The myth of perfection is a strong one to break. There’s a desire to have everything in place, be in charge, and, well, perfect.
Presenting yourself to other people as perfect is a tough act to keep up. You can show a front that’s never out of order or messy. Always say the right thing, have the right answer, have a quick joke, know everything about anything. It’s a lot of pressure to keep up and ultimately this facade fails the perfectionist.
The end result is that the perfectionist is miserable. Standards are way too high to be met. Too much time is spent looking at the past of what went wrong and to the future of what could go wrong. This is in all effort to keep things controlled and perfect.
Living like this is miserable and someone who is battling the myth of perfection everyday.
The Myth of Perfection in Running
I’ve been injured often in running. Name an injury and I’ve probably had it. One link to my injured past is the desire for the perfect stride. It’s a wasted effort to run perfectly. Ugh.
Since September 2014 I surrendered my ideas of the perfect running form. I’m sure it’s out there but not for me to find. I stopped reading blog posts, books, articles, etc. on running form. Instead, I went to a free running form workshop at my local running store. I got some pointers on what to do and went with it.
I’m not tearing up the roads with my “perfect” form. I’m not faster but I’m happier.
I’ve accepted that I’ll probably get injured again. But now I think about ways to avoid over training and when to replace shoes.
I do the best I can and whatever happens after that just happens.
The Myth of Perfection at Home
I’m constantly seeking perfection from others. My kids, wife, and others. When they’re not perfect like I want them to be, I get all bent out of shape, cranky. Again, it’s exhausting living like this.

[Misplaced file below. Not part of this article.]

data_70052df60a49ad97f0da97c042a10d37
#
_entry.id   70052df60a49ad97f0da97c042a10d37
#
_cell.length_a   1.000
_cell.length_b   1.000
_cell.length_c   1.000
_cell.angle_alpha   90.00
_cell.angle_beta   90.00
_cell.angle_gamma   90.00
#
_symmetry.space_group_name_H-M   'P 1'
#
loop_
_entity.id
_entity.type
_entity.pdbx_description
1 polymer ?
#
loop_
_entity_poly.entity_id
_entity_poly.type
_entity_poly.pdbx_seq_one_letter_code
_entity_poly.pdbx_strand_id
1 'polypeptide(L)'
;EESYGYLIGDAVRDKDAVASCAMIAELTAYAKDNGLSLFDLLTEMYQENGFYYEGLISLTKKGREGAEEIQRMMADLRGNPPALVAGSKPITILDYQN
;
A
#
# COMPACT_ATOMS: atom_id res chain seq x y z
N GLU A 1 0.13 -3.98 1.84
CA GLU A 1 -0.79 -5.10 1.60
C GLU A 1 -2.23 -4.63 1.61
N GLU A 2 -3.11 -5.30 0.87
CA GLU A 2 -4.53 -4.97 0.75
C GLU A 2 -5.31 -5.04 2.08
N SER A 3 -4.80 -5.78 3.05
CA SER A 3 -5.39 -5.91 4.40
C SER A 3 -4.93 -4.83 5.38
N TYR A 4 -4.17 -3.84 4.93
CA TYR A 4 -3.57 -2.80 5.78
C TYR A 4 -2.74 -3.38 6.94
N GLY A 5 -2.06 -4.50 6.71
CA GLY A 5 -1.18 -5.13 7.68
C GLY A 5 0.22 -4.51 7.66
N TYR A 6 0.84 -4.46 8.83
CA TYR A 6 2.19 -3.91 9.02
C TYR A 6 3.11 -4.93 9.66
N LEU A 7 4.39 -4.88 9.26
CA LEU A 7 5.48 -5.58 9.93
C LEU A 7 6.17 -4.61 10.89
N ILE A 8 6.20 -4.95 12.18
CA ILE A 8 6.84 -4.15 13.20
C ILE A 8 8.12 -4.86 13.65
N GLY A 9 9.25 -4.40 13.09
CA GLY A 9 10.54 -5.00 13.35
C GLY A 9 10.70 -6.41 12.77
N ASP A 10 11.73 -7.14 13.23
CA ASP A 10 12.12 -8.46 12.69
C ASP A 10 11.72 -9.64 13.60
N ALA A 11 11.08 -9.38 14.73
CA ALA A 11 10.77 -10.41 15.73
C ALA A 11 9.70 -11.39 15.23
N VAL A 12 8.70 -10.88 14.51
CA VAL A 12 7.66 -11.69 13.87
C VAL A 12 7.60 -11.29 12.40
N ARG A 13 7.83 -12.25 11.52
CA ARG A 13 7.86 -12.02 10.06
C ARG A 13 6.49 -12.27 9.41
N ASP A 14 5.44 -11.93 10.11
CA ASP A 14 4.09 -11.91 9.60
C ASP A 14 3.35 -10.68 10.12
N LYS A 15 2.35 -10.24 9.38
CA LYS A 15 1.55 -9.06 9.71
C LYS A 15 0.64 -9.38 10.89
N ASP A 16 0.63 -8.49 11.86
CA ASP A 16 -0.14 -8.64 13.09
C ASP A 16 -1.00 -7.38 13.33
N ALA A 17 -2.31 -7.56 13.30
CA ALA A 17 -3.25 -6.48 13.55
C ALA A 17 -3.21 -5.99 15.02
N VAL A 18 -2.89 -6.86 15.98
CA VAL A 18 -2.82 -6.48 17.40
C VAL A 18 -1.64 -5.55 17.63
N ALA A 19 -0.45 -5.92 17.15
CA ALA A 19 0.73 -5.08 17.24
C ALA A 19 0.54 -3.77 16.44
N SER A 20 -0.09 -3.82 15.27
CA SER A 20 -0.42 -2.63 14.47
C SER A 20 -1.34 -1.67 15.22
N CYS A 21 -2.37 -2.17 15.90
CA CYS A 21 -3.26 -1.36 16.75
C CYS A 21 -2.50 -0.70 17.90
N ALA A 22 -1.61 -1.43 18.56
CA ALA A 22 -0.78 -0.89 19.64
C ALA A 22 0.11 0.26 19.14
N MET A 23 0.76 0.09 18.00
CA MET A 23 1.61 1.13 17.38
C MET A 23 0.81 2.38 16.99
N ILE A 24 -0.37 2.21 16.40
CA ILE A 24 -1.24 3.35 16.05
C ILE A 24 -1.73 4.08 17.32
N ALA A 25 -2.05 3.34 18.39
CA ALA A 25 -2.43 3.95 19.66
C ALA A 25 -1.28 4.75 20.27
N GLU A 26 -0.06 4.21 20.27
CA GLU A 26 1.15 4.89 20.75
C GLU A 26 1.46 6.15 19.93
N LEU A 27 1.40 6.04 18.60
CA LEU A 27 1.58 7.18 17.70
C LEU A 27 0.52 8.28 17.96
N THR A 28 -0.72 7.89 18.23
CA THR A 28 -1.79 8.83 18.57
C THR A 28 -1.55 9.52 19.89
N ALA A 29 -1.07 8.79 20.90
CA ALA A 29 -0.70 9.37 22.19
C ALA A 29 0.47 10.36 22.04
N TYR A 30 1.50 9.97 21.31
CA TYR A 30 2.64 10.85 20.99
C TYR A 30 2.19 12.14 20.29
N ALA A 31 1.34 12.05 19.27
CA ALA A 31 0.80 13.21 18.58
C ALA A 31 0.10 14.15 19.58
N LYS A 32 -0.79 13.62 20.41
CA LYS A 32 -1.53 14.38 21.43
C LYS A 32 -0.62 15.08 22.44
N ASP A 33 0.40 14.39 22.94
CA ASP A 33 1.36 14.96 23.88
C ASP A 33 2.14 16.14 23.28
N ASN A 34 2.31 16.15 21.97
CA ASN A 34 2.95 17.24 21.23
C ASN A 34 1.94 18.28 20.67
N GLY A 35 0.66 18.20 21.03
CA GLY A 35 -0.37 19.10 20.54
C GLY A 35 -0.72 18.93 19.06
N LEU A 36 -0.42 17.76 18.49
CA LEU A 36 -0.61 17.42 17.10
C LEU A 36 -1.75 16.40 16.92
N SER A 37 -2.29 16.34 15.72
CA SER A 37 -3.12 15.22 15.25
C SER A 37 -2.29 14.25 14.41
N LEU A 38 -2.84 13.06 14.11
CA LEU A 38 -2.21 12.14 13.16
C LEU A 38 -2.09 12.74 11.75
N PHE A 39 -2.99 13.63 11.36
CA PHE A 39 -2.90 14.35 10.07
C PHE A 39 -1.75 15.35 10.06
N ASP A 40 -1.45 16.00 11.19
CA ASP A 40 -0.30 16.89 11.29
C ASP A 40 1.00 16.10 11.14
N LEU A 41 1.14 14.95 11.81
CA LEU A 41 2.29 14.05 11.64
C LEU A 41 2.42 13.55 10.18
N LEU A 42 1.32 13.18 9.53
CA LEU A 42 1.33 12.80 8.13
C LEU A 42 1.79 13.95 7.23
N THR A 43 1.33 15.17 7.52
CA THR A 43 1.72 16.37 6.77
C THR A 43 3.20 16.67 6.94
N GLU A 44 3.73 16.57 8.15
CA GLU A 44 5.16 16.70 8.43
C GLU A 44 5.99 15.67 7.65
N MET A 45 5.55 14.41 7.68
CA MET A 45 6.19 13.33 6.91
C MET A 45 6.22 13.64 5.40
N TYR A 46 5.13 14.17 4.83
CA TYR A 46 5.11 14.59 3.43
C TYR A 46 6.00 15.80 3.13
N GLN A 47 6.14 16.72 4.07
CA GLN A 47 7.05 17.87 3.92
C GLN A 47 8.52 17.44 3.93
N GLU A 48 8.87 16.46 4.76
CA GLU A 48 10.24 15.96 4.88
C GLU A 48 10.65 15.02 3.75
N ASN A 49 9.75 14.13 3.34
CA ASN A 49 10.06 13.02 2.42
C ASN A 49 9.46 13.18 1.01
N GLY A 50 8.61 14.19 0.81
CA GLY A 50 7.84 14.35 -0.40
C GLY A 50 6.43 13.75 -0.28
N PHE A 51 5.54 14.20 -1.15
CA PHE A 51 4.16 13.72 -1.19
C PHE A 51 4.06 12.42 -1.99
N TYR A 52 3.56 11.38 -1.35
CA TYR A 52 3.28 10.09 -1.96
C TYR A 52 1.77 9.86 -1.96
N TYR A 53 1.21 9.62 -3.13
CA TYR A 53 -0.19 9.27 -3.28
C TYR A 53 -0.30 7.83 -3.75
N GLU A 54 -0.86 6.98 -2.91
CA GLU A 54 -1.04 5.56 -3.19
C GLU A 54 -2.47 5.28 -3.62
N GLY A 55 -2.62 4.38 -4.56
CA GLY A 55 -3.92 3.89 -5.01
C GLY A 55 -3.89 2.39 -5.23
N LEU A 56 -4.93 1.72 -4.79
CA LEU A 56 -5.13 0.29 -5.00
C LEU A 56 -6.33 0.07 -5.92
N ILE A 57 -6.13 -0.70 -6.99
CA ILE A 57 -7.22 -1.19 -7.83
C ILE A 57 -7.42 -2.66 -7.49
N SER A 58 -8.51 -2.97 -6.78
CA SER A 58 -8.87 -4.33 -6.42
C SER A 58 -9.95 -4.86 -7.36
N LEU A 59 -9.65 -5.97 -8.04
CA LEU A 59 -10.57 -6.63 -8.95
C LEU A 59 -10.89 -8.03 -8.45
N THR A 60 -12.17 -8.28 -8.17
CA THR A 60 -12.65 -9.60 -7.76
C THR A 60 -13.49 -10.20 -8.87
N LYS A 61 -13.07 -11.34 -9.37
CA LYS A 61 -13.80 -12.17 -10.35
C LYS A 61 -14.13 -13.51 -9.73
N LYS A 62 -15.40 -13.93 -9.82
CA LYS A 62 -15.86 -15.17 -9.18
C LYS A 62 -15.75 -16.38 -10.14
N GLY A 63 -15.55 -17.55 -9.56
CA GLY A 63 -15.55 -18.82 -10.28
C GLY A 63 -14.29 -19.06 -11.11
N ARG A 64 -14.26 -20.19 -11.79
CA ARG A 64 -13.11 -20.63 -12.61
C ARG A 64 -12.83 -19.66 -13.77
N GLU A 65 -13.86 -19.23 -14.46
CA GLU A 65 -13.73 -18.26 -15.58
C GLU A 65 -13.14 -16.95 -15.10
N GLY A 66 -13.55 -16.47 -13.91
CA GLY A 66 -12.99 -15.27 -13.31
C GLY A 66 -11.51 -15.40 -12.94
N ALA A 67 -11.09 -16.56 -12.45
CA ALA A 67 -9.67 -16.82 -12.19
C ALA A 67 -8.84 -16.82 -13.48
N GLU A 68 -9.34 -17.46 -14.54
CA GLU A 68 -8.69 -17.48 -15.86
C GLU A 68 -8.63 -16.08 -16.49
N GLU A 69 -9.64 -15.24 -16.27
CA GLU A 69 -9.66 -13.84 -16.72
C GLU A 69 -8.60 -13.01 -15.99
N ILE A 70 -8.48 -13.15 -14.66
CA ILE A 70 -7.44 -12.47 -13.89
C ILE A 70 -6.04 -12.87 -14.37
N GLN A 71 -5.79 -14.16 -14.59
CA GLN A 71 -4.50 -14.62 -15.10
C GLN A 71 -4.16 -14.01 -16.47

Now, it’s not always like this. I’m still trying to figure out why I get upset about a cabinet left open and not about toys left on the floor.
I do know that expecting perfection from everyone makes me not so fun to be around. I recognize that. Kind of like running, I’m letting go more and just going with it. Stop trying to have everything fit nicely; in it’s right place.
The Myth of Perfection in Me
If I can get over myself, then I just might move forward. I used to be worse when it came to perfection. I used to suffer from paralysis from analysis. I would just sit on things and waited when the timing was…perfect.
Before I was married, I wanted to paint my condo. It took my three months to pull the trigger to do it. I feared the disorder my living space would be in because of the paint smell, moving furniture around, and the time. Yet, I was OK with living with flesh colored walls that had yellow stains on them.
I wanted to be machine-like in how I lived my life. It worked for a while but over time machines break down. I was afraid to make mistakes or be uncomfortable. I demanded expected outcomes and feared the unknown. This mindset is crippling. Left me angry, lonely, and unhealthy.
I look like real mess, don’t I? Well, I’m drawing attention to that fact that perfectionism is a problem that creates more trouble than it’s worth. At times I’ve felt inadequate. With social media, those feelings become even greater. It’s tough not to see others portraying perfection in pictures. As a result, the myth of perfection is born and sticks around. Oh, and it’s tough to break.
Breaking the Myth of Perfection
Wait until you’re ready and you’ll run out of time
What helps me break this mindset is being present. I’m constantly reminding myself to pay attention to what’s happening. Don’t try to anticipate what’s going to happen. Avoid the should’ve, could’ve, or would’ve scenario. Live in the now in order to grow.
Mistakes will be made but it’s what happens after is what matters. This is a tough transition for me. As I write this post, I’m struggling with the challenge of letting go of being perfect.
Not every run is a perfect one, but just getting on the road is awesome. Listening to some good music on a run is fun too. Logging a few more miles toward a weight loss goal puts me in a better position than when I left the house.
The house won’t always be clean. Kids aren’t robots and stuff happens. Enjoy the moment as it happens. I’ve never met an elderly person that looks back on their life and regret not having the house always clean, or having the bills organized. Things will get done but not at the time I always want it.
I’m going to be wrong more times than I’m right. Maybe. The point is to put myself out there and see what happens. If I’m wrong, learn from it. If I’m right, learn from it. Playing it safe or living comfortably rarely leads to a richer life. Experiment and find out.
How do you deal with the myth of perfection?